Opinion

Alcoholic drinks need nutrition labels

Drinkers should be aware of the empty calories in some alcoholic drinks.

This summer, I turned 21, made too many poor drink choices, and gained about 10 pounds.

I didn’t really know what I was putting in my body. A pint of Fat Tire, my favorite beer, is about 230 calories, or about an hour of walking for someone my weight to burn off. So it’s not a body-benefiting choice to chug two, though it definitely feels good in the moment.

I’ve been thinking lately about all the stuff I’ve consumed. The beer, the mixed drinks. I’m just now reckoning with the nutritional hellscape that it’s left me in. Especially the mixed drinks.

“That liquor could maybe be 80 calories, but it could also have soda or juice or grenadine mixed in with it, that could double or even triple those calories,” said Lori Lorditch, the university nutritionist. “It’s something that could really add up quickly without you realizing.”

Some drinks, like hard ciders with less than 7 percent alcohol content, are effectively a “food,” and therefore labeled by the Food and Drug Administration. But such labels are not always on beer, wine and liquor because they are regulated by the Bureau of Alcohol, Tobacco, Firearms and Explosives, which does not require labels.

This is a sad lack of transparency in one of the largest industries. Drinkers ought to know what they’re consuming so they can make nutritional choices that benefit them.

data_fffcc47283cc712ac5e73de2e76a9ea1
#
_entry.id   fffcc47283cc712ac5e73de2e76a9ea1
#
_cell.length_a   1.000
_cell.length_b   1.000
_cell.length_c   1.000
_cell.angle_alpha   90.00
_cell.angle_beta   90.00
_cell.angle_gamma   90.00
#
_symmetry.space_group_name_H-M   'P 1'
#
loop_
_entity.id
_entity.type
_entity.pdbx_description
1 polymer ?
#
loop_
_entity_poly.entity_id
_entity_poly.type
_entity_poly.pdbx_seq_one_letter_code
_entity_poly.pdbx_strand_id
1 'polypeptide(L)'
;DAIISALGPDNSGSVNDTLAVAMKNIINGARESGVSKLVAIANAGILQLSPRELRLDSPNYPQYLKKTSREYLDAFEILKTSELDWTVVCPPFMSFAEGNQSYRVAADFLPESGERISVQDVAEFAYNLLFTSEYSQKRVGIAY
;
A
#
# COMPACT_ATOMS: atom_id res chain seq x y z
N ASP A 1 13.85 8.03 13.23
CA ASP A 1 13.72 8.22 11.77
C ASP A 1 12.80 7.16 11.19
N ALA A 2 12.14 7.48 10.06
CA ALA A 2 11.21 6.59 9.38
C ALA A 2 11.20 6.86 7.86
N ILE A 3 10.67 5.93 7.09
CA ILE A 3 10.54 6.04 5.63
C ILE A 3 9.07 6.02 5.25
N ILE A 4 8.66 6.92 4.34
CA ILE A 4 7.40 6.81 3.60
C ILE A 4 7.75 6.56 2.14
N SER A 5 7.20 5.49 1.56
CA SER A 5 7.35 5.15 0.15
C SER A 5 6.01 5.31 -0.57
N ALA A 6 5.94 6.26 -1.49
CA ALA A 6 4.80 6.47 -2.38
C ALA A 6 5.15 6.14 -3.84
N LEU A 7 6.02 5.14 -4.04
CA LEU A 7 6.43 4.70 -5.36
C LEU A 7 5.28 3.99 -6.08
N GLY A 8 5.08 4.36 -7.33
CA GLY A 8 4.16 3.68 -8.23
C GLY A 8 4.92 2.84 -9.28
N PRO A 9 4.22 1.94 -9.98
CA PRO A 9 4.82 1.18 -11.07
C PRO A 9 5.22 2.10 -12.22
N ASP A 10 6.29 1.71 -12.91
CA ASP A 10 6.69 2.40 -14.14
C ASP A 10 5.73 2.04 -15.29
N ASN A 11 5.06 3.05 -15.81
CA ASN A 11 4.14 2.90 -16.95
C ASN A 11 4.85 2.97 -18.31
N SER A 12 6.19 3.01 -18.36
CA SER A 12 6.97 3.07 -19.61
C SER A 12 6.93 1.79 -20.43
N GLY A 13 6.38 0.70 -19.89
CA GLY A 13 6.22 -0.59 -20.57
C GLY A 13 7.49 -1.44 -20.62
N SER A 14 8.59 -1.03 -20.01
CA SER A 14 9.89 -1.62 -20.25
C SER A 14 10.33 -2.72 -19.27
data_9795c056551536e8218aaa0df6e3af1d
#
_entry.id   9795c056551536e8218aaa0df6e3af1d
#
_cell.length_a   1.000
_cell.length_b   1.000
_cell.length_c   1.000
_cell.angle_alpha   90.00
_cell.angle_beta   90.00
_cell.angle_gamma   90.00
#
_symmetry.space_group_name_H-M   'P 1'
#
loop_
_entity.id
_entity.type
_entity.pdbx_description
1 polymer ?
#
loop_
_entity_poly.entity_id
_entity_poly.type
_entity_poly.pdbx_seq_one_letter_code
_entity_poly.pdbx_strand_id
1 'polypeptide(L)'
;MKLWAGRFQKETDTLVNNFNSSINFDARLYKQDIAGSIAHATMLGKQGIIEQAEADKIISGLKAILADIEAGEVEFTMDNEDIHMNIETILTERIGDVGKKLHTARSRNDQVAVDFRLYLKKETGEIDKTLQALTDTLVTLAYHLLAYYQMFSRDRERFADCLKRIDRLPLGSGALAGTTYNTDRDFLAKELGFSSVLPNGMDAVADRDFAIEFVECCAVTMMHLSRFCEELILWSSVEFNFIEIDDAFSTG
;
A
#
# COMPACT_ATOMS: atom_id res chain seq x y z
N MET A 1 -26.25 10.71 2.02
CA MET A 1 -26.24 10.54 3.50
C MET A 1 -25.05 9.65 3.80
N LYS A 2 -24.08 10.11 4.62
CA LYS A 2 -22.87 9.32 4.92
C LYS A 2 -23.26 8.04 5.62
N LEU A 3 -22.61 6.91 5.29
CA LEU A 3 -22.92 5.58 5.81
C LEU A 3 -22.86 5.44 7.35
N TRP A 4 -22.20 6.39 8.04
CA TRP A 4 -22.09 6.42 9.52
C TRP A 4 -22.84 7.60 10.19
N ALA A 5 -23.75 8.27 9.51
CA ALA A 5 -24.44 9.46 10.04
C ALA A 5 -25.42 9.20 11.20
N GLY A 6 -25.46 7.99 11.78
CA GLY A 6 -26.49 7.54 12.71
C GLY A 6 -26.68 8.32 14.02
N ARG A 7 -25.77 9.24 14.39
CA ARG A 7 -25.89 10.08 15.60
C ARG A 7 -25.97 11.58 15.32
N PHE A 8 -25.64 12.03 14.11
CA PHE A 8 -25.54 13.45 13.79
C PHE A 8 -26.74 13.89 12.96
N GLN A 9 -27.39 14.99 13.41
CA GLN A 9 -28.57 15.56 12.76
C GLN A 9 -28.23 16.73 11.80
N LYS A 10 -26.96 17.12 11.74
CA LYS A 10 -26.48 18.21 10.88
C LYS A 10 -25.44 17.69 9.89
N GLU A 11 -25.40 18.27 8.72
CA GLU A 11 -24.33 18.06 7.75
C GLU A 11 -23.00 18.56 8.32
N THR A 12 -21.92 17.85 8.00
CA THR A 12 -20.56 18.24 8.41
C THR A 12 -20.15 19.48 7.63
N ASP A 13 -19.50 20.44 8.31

I would like to realize the calories that are adding up, especially now given what I’ve learned from Lorditch.

Alcohol burns as “empty calories,” meaning it has no nutrients, she said. It also interferes with fat burning and weight loss. When the liver breaks down alcohol, that alcohol is burned for energy, and those calories are used before the liver starts burning calories from fats.

 

 

A blog post from the Harvard Medical School details proposed federal guidelines on empty calories, stating that they should be limited to no more than 20 percent of a daily diet. But budgeting calories to meet this recommendation is nearly impossible without strictly mandated “nutrition facts” labels on alcoholic drinks.

For all the opacity about the nutritional content of alcoholic drinks, there are some significant efforts toward transparency that have emerged recently. One was announced in July by the Beer Institute, a trade association representing some of the largest brewers selling in the U.S. — including Heineken and Anheuser-Busch, which produces Budweiser.

The Beer Institute announced that its member breweries would add labels to their packaging that include calories, carbohydrates, protein and fat. The group touts that its members sell a combined 80 percent of beer consumed in the United States.

But not all of this beer will be sold in bottles and cans that have these labels. Much of it will be sold on draft, where it will be up to the bar or restaurant to note the nutritional content on the menus.

“They’ve started doing that with food, but I don’t know if it will go as far as alcohol,” Lorditch said.

Wine and spirits trade associations haven’t made much of a fuss about getting this information out there, and the beer-transparency commitment may not be fully rolled out until 2020. In the meantime, I’ll find it helpful to have a general idea of the nutritional value of the alcohol I’ll be drinking, and I’ll try to stick to the philosophy Lorditch expressed to me: it’s OK to have what you like, but have it in moderation.

“If you want to change something [about your diet] but you don’t want to give up a [higher-calorie] craft beer completely, you could enjoy one or two of those and then switch to something lighter,” she said.

Got it. I’ll stick to just one Fat Tire next time.

Joe Brandt can be reached at jbrandt@temple.edu or on Twitter @JBrandt_TU.

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